After school club: gardening
21 April 2008Add to My Folder
Promote a love of the outdoors with a hands-on after-school club
For the past four years, class teacher and Royal Horticultural Society (RHS) member, Nick Hasted, has organised lunchtime and after-school gardening clubs at his school, Hayward Primary in Devon. At present, 18 children regularly take part, all aged between seven and ten years old. The current school garden was inspired by a trip to the Westonbirt Festival of the Garden, and has a large sculptural dragon at the heart of it. Originally built so that the tail of the dragon was the planting space for the garden, the design has had to be expanded to accommodate the club’s popularity. Today the dragon sits in the centre of a garden, while the children plant all around it!
Since signing up to the RHS’ Campaign for School Gardening the free seeds, useful planting tips and lesson plans on how to incorporate a school garden into every aspect of the curriculum, have been so helpful. The children’s joy and enthusiasm for gardening has been unstoppable. They have already reached the scheme’s second bench mark and are well on their way to completing the next level.
This year, the children have each been given a plot of land, complete with a polytunnel, to grow their own plants and vegetables. Past seasons have produced great successes with sunflowers, squashes and potatoes, along with much excitement among the children. As Nick explains: ‘The children are always enthralled by growing vegetables, but especially potatoes. I think it’s the idea that they grow underground, and the fact you get more out of the ground than you originally plant, which really fascinates them.
You reap what you sow
This year, the children’s enthusiasm for growing vegetables is being notched up a gear, as they plan to grow enough potatoes to provide a day’s supply to the school canteen. By giving a tangible purpose to the garden, it is hoped that the children’s sense of ownership and pride in their outdoor space will continue – and be remembered over the long summer holidays and into the new term.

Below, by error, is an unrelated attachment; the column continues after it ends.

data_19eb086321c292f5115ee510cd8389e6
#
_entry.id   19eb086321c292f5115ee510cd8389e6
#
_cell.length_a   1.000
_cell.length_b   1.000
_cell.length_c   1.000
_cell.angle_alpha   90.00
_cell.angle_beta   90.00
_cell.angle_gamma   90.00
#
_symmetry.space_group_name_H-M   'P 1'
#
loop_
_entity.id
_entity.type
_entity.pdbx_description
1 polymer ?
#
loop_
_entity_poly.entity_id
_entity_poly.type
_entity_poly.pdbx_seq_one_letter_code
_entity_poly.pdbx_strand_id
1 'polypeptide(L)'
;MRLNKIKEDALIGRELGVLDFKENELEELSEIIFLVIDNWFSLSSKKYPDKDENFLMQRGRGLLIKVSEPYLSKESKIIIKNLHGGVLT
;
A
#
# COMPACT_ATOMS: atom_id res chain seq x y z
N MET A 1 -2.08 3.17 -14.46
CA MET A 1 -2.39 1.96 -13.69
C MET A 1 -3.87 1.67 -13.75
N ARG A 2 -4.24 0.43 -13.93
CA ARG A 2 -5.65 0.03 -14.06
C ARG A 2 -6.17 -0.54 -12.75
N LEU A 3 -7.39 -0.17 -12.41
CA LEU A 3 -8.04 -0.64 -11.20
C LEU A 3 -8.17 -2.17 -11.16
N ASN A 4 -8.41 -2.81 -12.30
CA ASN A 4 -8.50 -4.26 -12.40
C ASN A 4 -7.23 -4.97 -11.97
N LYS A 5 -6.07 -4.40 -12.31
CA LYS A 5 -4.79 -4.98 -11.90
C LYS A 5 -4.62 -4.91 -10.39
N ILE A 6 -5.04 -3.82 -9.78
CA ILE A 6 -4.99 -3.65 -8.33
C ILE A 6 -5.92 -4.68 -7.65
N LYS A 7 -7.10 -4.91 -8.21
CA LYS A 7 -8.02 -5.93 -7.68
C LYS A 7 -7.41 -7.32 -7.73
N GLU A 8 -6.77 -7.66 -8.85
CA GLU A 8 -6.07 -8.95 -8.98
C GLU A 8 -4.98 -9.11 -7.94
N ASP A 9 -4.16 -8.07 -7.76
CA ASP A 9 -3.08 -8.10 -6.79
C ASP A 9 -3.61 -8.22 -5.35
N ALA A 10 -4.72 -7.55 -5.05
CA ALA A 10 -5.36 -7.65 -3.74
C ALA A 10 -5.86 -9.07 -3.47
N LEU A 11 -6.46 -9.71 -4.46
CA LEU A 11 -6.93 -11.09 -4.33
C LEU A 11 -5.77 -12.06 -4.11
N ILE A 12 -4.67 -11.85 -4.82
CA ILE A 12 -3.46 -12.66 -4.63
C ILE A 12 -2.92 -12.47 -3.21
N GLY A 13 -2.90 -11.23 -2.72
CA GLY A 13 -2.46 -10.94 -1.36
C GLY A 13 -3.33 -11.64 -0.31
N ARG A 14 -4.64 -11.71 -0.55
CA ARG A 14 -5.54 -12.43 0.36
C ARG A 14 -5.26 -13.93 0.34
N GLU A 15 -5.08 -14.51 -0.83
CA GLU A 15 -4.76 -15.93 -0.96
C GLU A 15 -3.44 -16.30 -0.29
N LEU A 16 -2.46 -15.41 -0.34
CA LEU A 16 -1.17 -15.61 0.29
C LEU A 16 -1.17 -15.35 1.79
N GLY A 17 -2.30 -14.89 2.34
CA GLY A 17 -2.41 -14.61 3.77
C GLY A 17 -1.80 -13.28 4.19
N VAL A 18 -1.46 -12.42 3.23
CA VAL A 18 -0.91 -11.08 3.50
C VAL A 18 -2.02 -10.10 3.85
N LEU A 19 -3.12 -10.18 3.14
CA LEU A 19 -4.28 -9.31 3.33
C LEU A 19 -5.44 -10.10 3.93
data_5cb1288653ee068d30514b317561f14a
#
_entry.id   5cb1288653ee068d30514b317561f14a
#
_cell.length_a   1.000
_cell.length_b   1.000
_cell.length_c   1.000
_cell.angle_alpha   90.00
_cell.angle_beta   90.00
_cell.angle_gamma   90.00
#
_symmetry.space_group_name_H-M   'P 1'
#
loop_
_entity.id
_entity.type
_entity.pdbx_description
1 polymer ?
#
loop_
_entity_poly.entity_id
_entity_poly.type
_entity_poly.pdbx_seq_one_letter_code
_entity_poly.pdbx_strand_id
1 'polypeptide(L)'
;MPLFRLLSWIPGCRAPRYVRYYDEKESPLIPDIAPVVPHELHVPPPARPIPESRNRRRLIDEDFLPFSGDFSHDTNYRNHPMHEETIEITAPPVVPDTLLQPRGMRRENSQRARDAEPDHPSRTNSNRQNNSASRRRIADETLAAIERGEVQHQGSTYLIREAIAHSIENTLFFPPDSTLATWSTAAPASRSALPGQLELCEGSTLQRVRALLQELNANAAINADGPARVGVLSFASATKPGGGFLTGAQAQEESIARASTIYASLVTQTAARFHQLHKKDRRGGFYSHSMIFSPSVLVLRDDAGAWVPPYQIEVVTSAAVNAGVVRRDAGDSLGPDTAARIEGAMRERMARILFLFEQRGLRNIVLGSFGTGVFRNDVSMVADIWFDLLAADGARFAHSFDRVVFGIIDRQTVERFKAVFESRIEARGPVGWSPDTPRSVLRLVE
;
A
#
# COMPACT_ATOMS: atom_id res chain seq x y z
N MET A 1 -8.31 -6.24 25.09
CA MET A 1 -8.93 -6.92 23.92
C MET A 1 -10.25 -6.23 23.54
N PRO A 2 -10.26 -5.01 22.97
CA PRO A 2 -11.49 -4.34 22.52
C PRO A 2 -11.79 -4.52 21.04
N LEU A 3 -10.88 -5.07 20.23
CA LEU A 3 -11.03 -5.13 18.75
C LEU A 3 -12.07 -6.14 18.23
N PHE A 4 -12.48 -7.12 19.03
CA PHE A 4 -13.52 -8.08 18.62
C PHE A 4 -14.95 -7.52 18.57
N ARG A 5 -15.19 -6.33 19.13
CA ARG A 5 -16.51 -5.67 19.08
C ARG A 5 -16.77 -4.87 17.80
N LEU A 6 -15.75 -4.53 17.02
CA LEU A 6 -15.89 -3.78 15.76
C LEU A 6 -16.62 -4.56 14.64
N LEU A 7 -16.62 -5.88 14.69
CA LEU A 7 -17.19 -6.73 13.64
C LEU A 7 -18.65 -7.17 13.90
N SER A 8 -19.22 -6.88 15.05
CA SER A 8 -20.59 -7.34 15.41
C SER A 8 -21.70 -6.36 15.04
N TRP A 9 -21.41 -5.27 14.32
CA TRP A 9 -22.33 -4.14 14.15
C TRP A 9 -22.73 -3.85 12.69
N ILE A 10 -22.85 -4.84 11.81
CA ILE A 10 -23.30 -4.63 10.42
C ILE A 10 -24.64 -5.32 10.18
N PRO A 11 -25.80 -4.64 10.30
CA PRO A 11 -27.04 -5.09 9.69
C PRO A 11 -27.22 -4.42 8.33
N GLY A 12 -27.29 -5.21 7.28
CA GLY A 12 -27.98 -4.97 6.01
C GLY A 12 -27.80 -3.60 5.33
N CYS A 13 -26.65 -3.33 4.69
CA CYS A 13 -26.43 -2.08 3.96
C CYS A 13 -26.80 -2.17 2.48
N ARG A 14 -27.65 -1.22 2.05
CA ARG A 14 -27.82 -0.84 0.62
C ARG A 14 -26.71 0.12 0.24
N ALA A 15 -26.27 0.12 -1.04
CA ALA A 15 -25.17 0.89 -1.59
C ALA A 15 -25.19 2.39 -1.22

Nick explains further: ‘This is an exciting project for the children, as they can now make that link between what they grow and what they eat – seeing the whole cycle of food production. The school already encourages children to have two pieces of fruit or veg a day with their meals, but this is the first time they will have grown what the whole school will be eating. It’s a fairly big undertaking for the children, but they are so dedicated and keen. It will be wonderful to see the potatoes served up to the hungry faces of their peers.’
Every two years, Nick takes a group from his school to RHS Garden Rosemoor in Devon, where they get to take part in activities organised by the RHS Education Officer, Sarah Chesters. It’s a chance for them to learn propagation techniques and see how gardening can be conducted on a larger scale.
The RHS’s Campaign for School Gardening was launched in September 2007, as a way of engaging children in a positive learning experience and in turn to grow the gardeners of the future. Dr Ruth Taylor, Head of Education at the RHS, says: ‘A major benefit of using gardening as a teaching tool is that it’s accessible to all children; including those who ordinarily might struggle in an academic environment. Children love the idea of growing things they can eat; it makes sense to them. Seeing children getting their hands dirty and learning about where their fruit and vegetables come from is a great thing to experience and as a teacher, completely rewarding.’
For more information on the RHS’ Campaign for School Gardening, and to sign “up, visit www.rhs.org.uk/schoolgardening